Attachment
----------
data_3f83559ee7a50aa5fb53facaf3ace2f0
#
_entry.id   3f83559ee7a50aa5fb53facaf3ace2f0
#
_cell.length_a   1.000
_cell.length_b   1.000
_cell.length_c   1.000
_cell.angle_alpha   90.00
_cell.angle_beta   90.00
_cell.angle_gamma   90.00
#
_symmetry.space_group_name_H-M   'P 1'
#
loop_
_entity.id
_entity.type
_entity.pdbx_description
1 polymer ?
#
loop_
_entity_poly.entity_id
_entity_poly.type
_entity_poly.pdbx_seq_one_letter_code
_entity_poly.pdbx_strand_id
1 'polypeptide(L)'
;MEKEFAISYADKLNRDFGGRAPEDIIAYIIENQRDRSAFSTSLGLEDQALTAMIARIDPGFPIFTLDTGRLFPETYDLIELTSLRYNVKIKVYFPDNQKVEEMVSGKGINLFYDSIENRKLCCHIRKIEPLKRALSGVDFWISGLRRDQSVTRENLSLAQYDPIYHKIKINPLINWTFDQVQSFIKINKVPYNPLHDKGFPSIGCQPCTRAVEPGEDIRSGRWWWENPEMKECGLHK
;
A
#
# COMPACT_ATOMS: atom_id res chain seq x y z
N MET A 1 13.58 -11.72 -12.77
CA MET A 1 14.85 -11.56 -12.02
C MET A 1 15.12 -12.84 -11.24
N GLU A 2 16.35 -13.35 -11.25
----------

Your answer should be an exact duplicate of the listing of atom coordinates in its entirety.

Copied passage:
data_3f83559ee7a50aa5fb53facaf3ace2f0
#
_entry.id   3f83559ee7a50aa5fb53facaf3ace2f0
#
_cell.length_a   1.000
_cell.length_b   1.000
_cell.length_c   1.000
_cell.angle_alpha   90.00
_cell.angle_beta   90.00
_cell.angle_gamma   90.00
#
_symmetry.space_group_name_H-M   'P 1'
#
loop_
_entity.id
_entity.type
_entity.pdbx_description
1 polymer ?
#
loop_
_entity_poly.entity_id
_entity_poly.type
_entity_poly.pdbx_seq_one_letter_code
_entity_poly.pdbx_strand_id
1 'polypeptide(L)'
;MEKEFAISYADKLNRDFGGRAPEDIIAYIIENQRDRSAFSTSLGLEDQALTAMIARIDPGFPIFTLDTGRLFPETYDLIELTSLRYNVKIKVYFPDNQKVEEMVSGKGINLFYDSIENRKLCCHIRKIEPLKRALSGVDFWISGLRRDQSVTRENLSLAQYDPIYHKIKINPLINWTFDQVQSFIKINKVPYNPLHDKGFPSIGCQPCTRAVEPGEDIRSGRWWWENPEMKECGLHK
;
A
#
# COMPACT_ATOMS: atom_id res chain seq x y z
N MET A 1 13.58 -11.72 -12.77
CA MET A 1 14.85 -11.56 -12.02
C MET A 1 15.12 -12.84 -11.24
N GLU A 2 16.35 -13.35 -11.25